Today’s book is sponsored by the ever-growing Cross-Focused Reviews. Need some book publicity? Hit Shaun up and see what he can do.
I’ll start you with the video book trailer:
Innovation’s Dirty Little Secret by Larry Osborne is a book. There. That’s not much of an innovative label, but then again I have the fear of failure that Osborne references so very often in his text. That fear of not getting it right that hampers a person from doing anything or taking any risk.
That is, I suppose, a spoiler for Innovation’s Dirty Little Secret, but it’s not a plot book, so I’m unconcerned. The real purpose of Osborne’s work here is to present techniques and ideas for how to get over that fear. With 172 pages, he has time enough to address the issue but not enough time to beat it to death. (Having just read two 400+ page books on leadership, I’ve seen beaten to death on the subject.)
My fundamental concern with Innovation’s Dirty Little Secret is that, with Osborne writing as a pastor, his book has turned out to be a little too much church for business world, and a little too much business for the church world. His ideas are solid in terms of the innovation and implementation of change, but his personal experience backing it mostly comes from religious work.
And throughout Innovation’s Dirty Little Secret he does not truly justify the changes made in church behaviors in Scripture. They are justified as being necessary innovations for the times, but not as being grounded in a faith that is two millennia old. This creates a tension for use of Osborne’s work in training/challenging church leaders: his paradigm is business driven, and the church should function from a different view.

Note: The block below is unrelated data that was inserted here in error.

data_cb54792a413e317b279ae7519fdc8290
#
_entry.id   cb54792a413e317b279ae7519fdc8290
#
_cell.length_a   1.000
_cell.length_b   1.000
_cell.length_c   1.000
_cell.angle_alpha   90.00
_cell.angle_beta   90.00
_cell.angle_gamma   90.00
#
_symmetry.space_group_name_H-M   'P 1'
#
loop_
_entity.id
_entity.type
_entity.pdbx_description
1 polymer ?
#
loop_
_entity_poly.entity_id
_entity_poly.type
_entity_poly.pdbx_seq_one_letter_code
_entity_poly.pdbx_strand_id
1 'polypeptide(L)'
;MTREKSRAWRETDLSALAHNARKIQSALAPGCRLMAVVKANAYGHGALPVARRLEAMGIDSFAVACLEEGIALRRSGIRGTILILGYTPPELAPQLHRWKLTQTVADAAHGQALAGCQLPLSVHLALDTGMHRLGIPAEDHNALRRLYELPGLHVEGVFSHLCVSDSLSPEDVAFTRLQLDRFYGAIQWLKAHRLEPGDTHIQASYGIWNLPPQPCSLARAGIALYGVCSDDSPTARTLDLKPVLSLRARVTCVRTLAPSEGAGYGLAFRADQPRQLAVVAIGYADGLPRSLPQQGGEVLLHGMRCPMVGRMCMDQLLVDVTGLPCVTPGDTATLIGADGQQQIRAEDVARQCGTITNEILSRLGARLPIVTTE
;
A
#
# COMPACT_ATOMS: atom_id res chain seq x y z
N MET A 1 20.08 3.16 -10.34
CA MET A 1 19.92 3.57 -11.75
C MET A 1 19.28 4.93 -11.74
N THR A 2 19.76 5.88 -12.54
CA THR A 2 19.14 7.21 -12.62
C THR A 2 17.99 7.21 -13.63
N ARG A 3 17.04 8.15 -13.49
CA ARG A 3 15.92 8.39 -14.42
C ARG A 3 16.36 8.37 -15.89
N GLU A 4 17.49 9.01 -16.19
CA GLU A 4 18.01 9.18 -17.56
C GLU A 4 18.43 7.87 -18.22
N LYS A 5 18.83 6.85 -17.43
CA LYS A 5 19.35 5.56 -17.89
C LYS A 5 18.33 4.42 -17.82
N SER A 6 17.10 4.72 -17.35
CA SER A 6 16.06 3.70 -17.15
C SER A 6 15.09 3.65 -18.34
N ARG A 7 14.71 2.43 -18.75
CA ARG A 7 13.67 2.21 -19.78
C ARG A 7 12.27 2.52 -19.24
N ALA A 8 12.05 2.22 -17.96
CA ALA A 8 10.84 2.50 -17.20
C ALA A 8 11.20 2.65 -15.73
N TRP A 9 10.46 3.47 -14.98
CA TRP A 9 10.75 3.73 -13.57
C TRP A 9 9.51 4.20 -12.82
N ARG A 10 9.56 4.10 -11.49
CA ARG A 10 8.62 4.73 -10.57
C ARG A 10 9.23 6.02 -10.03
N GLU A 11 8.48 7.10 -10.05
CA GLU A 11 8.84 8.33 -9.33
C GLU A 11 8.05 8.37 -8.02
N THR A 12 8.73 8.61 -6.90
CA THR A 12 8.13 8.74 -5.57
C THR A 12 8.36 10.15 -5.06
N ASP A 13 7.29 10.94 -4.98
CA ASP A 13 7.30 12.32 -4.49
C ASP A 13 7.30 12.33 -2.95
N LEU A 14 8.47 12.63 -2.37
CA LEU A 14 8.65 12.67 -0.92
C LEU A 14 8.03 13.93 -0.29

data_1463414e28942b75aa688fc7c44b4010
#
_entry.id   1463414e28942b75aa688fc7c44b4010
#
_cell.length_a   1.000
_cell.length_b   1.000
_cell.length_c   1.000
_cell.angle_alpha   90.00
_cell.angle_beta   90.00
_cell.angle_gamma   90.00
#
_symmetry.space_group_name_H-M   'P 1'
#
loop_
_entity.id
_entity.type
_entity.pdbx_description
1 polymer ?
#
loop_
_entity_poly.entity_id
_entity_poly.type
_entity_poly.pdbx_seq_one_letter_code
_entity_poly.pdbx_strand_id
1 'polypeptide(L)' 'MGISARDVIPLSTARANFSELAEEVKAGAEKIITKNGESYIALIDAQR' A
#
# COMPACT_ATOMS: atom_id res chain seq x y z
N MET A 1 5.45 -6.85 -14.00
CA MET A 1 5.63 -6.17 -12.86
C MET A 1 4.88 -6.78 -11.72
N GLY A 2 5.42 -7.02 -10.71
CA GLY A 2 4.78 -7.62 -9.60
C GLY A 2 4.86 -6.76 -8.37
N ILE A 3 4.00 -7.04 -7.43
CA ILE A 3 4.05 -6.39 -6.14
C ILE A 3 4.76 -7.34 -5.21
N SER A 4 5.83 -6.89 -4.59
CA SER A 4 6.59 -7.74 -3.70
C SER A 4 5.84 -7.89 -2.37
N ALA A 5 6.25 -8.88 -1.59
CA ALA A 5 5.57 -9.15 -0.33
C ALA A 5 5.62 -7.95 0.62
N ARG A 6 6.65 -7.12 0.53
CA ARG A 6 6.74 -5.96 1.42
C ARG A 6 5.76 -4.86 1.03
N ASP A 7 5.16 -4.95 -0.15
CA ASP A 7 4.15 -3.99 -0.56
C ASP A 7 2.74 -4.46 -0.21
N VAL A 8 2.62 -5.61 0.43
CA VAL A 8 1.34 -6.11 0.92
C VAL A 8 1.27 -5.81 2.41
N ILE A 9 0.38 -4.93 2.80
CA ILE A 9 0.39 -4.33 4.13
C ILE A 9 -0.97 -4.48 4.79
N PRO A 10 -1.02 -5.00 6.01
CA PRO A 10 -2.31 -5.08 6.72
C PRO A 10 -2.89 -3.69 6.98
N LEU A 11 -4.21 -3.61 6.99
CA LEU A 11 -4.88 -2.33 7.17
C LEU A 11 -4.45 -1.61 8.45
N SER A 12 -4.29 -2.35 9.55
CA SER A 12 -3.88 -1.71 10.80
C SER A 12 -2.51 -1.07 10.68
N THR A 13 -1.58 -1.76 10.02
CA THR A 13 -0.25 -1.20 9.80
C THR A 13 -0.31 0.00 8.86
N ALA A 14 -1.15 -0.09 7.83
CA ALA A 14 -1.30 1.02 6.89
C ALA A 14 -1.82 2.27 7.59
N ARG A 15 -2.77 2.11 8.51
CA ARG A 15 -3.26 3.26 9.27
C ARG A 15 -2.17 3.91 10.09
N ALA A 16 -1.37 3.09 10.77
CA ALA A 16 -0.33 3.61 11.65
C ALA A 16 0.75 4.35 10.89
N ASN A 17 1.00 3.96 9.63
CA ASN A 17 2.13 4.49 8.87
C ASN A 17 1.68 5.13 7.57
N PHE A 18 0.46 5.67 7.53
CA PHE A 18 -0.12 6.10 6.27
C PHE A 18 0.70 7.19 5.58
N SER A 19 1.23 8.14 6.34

From a business perspective, though, it is hard to define hard parallels between church work and the business world. It is one thing to define a vision for a church and get buy-in from donors and volunteers who trust you or see the eternal significance. It is quite different to define a business vision and get the same support from those who are uncertain they’ll get their money back or who will not reap the same benefits that you will as the boss.
In all, it feels like Innovation’s Dirty Little Secret tries to be a church/non-profit redevelopment book and be a business start-up guide and be a business survival guide. And it falls a little short on all counts for trying to hit three birds with one shot.
Is it a bad book? No. Innovation’s Dirty Little Secret is at its best when being considered by people of faith who are looking to start out on a new enterprise in life. There is encouragement to keep going after failure, suggestions for how to present your idea, and tips for working through what to do next.
The most helpful portion of Innovation’s Dirty Little Secret is Osborne’s guidelines for having an exit strategy. It’s been a challenge for everyone, from Cub Scout popcorn-sellers to the United States government, to have a clear cut way of ending involvement in a new idea. Sometimes it’s because the idea shows itself bad, and sometimes it’s just time to move on.
Either way, if you are a leader and are wanting to have a better plan for when things go wrong, Innovation’s Dirty Little Secret can be helpful. It’s good, but it’s not quite the only book you’ll ever need.
Admittedly, I was given a copy of this book, but obviously I’m not throwing my concerns away to keep getting more books. Check this site for links to other reviews for other opinions.
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